I examine the resolution of the type of stress drop estimates that have been used to place observational constraints on the scaling of earthquake source processes. I first show that apparent stress and Brune stress drop are equivalent to within a constant given any source spectral decay between ??1.5 and ??3 (i.e., any plausible value) and so consistent scaling is expected for the two estimates. I then discuss the resolution and scaling of Brune stress drop estimates, in the context of empirical Green's function results from recent earthquake sequences, including the 1992 Joshua Tree, California, mainshock and its aftershocks. I show that no definitive scaling of stress drop with moment is revealed over the moment range 1019-1025; within this sequence, however, there is a tendency for moderate-sized (M 4-5) events to be characterized by high stress drops. However, well-resolved results for recent M > 6 events are inconsistent with any extrapolated stress increase with moment for the aftershocks. Focusing on comer frequency estimates for smaller (M < 3.5) events, I show that resolution is extremely limited even after empirical Green's function deconvolutions. A fundamental limitation to resolution is the paucity of good signal-to-noise at frequencies above 60 Hz, a limitation that will affect nearly all surficial recordings of ground motion in California and many other regions. Thus, while the best available observational results support a constant stress drop for moderate-to large-sized events, very little robust observational evidence exists to constrain the quantities that bear most critically on our understanding of source processes: stress drop values and stress drop scaling for small events.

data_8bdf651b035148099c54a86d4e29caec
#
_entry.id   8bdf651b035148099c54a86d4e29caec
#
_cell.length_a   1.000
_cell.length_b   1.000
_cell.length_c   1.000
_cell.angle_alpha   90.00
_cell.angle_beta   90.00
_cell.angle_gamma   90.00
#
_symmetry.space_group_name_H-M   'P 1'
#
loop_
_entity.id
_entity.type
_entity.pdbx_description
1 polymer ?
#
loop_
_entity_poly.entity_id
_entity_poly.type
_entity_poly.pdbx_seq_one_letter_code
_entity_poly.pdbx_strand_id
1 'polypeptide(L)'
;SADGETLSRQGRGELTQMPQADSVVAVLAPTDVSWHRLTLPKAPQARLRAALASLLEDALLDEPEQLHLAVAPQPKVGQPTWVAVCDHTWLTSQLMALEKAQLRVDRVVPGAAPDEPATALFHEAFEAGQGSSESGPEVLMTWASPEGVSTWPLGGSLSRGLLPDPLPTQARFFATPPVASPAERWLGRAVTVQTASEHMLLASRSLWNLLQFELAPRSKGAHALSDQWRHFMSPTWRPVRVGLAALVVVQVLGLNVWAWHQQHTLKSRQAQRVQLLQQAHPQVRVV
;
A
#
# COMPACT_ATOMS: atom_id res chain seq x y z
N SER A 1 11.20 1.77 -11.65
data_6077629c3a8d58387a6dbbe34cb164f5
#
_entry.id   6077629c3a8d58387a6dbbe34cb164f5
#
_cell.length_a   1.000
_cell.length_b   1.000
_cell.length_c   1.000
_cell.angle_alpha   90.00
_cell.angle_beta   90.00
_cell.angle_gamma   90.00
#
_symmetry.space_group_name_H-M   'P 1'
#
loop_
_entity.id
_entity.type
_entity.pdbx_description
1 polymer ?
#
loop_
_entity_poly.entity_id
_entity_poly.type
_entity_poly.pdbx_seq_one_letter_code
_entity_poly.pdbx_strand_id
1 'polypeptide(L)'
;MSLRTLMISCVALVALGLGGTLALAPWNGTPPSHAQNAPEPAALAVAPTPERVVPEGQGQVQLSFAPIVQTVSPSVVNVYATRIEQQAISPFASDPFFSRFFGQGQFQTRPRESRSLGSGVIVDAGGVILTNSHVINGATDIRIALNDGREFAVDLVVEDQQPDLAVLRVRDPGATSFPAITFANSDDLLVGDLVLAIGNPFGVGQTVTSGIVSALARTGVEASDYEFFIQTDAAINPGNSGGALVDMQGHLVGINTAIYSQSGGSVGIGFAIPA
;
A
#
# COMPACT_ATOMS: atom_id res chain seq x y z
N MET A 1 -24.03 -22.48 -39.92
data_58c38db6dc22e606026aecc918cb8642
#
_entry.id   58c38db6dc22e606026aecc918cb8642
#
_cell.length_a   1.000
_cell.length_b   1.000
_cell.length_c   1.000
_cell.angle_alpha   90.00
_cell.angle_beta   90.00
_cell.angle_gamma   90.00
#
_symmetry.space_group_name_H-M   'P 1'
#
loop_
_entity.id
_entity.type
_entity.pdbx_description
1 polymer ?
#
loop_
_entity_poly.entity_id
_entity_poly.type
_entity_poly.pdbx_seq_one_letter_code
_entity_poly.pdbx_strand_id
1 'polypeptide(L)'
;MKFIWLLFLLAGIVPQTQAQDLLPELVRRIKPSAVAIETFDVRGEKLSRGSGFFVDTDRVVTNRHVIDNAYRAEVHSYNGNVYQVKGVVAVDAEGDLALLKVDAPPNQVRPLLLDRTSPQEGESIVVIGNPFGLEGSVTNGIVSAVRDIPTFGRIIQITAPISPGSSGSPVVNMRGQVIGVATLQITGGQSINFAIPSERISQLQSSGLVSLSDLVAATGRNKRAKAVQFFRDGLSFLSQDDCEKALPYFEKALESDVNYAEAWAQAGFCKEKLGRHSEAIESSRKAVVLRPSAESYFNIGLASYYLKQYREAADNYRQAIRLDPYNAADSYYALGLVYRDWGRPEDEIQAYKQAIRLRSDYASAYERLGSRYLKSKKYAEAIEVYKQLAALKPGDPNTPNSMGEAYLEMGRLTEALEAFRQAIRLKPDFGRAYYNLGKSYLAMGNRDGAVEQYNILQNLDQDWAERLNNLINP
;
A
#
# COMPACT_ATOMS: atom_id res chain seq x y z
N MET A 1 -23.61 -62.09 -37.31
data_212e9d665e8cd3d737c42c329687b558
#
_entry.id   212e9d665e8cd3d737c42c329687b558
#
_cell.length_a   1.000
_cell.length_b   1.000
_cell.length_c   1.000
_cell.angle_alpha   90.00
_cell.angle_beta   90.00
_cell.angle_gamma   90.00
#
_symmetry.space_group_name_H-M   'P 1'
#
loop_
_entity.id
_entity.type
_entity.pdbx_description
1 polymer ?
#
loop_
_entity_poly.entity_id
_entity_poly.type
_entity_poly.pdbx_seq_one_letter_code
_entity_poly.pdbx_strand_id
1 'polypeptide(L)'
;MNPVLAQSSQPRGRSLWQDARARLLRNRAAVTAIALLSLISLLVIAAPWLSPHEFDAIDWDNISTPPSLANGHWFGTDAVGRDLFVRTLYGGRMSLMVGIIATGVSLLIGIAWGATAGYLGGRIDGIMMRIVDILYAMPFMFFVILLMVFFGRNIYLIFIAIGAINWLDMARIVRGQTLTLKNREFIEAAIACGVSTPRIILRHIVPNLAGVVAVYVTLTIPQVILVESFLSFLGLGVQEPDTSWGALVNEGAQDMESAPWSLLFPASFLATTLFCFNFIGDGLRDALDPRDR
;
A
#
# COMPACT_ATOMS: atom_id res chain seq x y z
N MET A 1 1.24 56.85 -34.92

Additional publication details
Observational constraints on earthquake source scaling: Understanding the limits in resolution